Here is the new issue of INI, dated Jan-March 2023.

By the time you read this, it will be one year since Russia invaded Ukraine. On 24 February last year, when Russia launched an unprovoked war against its neighbour, the world reacted in shock and horror, as we believed that no ruler today will wage a war for territorial expansion. The two world wars had shown what a war could do to humanity.

We also believed that Ukraine, totally unprepared for war, and no match to its powerful neighbour, will soon fall, and become a part of the Russian empire that Vladimir Putin dreams of. But, after a year, the two countries are still locked in a protracted war that seems will never end. As they head into the war’s second year, what can we expect?

Writing in the Conversation (20 February 2023), Matthew Sussex, an expert on Russian affairs, says that this year, 2023, will be crucial. It “will test the resolve of all the main protagonists and their supporters, including Ukraine’s ability to repel Russian onslaughts and recapture territory, the extent to which Vladimir Putin can command domestic obedience, and even of China’s intentions, as it mulls supplying Moscow with weapons”.

“The past year has taught us much: about how the weak can resist the powerful; about the dangers of peace at any price; and about the hubris of believing autocrats can be bought off with inducements.”

“But perhaps most importantly it has taught us to question our assumptions about war. Now, one year into a conflict in Europe that many thought impossible, we are likely about to rediscover just how world-shaping wars can be.”

Pope Francis, after several exhortations seeking an end to the senseless war, must feel alone and helpless. He seems to have turned his gaze to places where he could do something to bring about peace. His recent trip to South Sudan shows how clearly he understands the brutal impact of armed conflicts on humans, all of whom are God’s children whom he dearly loves.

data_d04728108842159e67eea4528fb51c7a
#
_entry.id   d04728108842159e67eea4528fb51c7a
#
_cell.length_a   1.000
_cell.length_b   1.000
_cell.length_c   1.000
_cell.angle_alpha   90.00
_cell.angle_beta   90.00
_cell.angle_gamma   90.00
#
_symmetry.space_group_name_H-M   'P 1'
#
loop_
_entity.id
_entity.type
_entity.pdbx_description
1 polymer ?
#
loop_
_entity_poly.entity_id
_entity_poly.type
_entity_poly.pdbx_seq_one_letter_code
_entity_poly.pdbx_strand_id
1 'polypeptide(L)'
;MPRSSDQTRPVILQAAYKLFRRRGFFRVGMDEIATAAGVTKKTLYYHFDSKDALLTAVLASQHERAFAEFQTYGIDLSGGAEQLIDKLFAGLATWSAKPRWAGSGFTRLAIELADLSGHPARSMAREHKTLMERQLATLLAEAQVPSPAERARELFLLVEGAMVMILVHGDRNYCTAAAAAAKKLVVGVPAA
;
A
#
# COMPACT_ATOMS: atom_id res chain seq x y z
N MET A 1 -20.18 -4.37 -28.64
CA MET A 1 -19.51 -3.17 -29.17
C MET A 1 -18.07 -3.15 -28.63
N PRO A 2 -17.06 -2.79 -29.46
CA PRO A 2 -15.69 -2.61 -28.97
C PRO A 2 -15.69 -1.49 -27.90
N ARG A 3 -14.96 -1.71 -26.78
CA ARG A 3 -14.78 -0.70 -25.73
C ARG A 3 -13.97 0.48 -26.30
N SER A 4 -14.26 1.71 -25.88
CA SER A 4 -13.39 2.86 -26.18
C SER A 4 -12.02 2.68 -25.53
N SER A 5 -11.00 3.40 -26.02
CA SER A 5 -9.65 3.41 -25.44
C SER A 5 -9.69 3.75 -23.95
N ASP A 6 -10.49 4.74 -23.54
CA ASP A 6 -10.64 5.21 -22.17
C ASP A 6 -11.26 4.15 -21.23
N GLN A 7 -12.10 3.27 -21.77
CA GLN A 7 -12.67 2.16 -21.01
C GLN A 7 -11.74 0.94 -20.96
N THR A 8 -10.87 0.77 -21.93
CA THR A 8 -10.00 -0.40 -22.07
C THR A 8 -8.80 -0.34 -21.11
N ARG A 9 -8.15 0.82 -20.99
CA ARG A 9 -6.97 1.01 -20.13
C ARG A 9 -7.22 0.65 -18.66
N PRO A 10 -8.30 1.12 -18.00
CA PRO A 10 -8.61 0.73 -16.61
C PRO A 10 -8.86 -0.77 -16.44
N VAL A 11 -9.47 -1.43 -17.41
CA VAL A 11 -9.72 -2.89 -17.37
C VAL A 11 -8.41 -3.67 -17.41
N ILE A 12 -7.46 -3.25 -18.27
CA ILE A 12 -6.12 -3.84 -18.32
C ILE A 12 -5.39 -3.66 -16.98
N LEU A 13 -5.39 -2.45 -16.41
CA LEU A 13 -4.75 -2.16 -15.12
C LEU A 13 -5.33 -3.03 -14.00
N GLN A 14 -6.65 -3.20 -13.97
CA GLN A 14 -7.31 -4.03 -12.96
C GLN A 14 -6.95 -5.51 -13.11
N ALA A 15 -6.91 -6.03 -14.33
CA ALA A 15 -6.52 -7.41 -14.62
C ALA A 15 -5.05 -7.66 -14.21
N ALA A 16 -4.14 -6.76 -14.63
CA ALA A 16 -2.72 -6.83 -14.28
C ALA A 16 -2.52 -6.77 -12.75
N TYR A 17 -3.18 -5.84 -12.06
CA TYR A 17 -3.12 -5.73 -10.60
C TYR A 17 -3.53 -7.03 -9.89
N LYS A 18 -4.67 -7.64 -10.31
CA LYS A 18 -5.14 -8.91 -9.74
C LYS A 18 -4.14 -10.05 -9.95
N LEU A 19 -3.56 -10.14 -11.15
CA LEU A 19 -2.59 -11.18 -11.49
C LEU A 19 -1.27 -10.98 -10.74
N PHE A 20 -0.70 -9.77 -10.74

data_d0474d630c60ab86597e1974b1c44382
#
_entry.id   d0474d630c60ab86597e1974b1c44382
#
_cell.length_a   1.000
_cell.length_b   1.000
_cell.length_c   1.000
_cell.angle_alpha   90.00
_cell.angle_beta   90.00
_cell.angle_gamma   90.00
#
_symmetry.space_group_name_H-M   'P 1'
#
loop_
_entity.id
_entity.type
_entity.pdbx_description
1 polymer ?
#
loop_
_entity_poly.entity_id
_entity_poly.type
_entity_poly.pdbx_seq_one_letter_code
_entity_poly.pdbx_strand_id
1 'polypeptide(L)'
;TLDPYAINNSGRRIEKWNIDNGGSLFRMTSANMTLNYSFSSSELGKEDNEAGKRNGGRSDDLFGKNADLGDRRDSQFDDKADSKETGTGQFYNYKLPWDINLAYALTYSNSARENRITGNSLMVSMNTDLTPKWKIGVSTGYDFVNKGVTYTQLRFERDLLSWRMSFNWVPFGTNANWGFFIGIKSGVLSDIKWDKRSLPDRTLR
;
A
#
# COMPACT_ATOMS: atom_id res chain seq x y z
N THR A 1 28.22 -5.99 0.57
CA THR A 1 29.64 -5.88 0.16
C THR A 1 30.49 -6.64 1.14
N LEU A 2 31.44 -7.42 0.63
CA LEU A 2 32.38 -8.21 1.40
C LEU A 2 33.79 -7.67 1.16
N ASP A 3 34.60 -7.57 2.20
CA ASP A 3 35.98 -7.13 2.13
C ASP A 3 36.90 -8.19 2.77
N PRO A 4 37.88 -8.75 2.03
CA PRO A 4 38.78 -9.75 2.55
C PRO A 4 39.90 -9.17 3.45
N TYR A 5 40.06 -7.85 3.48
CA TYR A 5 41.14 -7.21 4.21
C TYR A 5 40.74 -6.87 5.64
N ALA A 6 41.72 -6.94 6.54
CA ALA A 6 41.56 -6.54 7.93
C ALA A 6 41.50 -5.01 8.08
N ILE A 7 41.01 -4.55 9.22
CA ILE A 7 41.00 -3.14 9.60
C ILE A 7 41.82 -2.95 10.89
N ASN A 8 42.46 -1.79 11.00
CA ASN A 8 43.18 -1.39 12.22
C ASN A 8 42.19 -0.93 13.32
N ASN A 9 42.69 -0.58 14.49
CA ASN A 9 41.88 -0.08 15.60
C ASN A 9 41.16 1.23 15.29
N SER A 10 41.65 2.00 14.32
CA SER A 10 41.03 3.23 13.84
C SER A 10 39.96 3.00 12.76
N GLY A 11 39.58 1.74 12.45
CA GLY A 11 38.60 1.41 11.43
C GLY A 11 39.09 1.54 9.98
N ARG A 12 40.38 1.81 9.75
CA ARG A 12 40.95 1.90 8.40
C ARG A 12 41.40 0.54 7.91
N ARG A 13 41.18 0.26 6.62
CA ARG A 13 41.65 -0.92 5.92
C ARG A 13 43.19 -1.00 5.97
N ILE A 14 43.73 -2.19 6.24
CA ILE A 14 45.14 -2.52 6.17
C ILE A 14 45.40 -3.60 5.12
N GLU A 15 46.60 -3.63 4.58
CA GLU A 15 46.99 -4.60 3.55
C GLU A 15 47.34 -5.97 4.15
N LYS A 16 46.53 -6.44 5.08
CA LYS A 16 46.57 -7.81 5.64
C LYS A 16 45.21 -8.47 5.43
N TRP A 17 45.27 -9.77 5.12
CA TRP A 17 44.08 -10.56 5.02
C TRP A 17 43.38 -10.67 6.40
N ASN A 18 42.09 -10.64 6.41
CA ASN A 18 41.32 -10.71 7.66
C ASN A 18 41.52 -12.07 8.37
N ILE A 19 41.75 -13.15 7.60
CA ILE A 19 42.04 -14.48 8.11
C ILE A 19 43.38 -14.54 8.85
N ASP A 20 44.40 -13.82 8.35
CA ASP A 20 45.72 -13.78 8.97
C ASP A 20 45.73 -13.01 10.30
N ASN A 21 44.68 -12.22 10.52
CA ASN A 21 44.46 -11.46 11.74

The forecasts for this year, 2023, do not offer much hope. Ian Bremmer, the noted TIME columnist, says, “A cornered Russia will turn from global player into the world’s most dangerous rogue state, posing a serious and pervasive danger to Europe, the U.S., and beyond. Bogged down in Ukraine, with little to lose from further isolation and Western retaliation, and facing intense domestic pressure to show strength, Russia will turn to asymmetric warfare against the West…’ (TIME, Jan 16/Jan 23, 2023).

The death toll in the devastating earthquake that hit Turkiye and Syria has risen to 46,000 and keeps going up. So does the number of innocents killed in gun violence in the U.S.

Bombarded by such news, we need to remain sane and hopeful. The articles in this issue of INI are sure to help.

– M.A. Joe Antony, SJ